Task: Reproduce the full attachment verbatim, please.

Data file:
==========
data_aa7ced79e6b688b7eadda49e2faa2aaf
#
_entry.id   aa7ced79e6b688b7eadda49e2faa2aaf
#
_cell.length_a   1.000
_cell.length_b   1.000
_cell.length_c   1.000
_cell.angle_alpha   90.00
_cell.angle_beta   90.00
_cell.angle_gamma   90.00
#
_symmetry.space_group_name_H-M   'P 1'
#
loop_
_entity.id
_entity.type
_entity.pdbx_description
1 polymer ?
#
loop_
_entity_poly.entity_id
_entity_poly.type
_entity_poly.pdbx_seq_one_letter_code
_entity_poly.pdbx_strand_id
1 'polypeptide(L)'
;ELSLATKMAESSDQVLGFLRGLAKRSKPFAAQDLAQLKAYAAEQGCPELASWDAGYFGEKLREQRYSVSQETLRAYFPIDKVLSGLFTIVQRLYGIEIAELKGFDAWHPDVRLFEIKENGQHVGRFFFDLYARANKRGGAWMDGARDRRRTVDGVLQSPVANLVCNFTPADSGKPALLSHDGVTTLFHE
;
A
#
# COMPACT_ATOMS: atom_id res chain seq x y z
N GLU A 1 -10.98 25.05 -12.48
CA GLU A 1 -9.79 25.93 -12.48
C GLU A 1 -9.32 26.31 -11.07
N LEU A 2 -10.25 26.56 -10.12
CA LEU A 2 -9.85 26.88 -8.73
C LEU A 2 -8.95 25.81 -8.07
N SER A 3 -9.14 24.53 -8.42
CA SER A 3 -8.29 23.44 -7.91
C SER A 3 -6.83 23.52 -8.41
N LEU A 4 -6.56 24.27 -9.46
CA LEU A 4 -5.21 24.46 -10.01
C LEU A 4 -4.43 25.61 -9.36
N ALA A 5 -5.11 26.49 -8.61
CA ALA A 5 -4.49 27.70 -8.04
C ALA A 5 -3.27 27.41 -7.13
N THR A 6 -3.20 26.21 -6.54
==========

data_aa7ced79e6b688b7eadda49e2faa2aaf
#
_entry.id   aa7ced79e6b688b7eadda49e2faa2aaf
#
_cell.length_a   1.000
_cell.length_b   1.000
_cell.length_c   1.000
_cell.angle_alpha   90.00
_cell.angle_beta   90.00
_cell.angle_gamma   90.00
#
_symmetry.space_group_name_H-M   'P 1'
#
loop_
_entity.id
_entity.type
_entity.pdbx_description
1 polymer ?
#
loop_
_entity_poly.entity_id
_entity_poly.type
_entity_poly.pdbx_seq_one_letter_code
_entity_poly.pdbx_strand_id
1 'polypeptide(L)'
;ELSLATKMAESSDQVLGFLRGLAKRSKPFAAQDLAQLKAYAAEQGCPELASWDAGYFGEKLREQRYSVSQETLRAYFPIDKVLSGLFTIVQRLYGIEIAELKGFDAWHPDVRLFEIKENGQHVGRFFFDLYARANKRGGAWMDGARDRRRTVDGVLQSPVANLVCNFTPADSGKPALLSHDGVTTLFHE
;
A
#
# COMPACT_ATOMS: atom_id res chain seq x y z
N GLU A 1 -10.98 25.05 -12.48
CA GLU A 1 -9.79 25.93 -12.48
C GLU A 1 -9.32 26.31 -11.07
N LEU A 2 -10.25 26.56 -10.12
CA LEU A 2 -9.85 26.88 -8.73
C LEU A 2 -8.95 25.81 -8.07
N SER A 3 -9.14 24.53 -8.42
CA SER A 3 -8.29 23.44 -7.91
C SER A 3 -6.83 23.52 -8.41
N LEU A 4 -6.56 24.27 -9.46
CA LEU A 4 -5.21 24.46 -10.01
C LEU A 4 -4.43 25.61 -9.36
N ALA A 5 -5.11 26.49 -8.61
CA ALA A 5 -4.49 27.70 -8.04
C ALA A 5 -3.27 27.41 -7.13
N THR A 6 -3.20 26.21 -6.54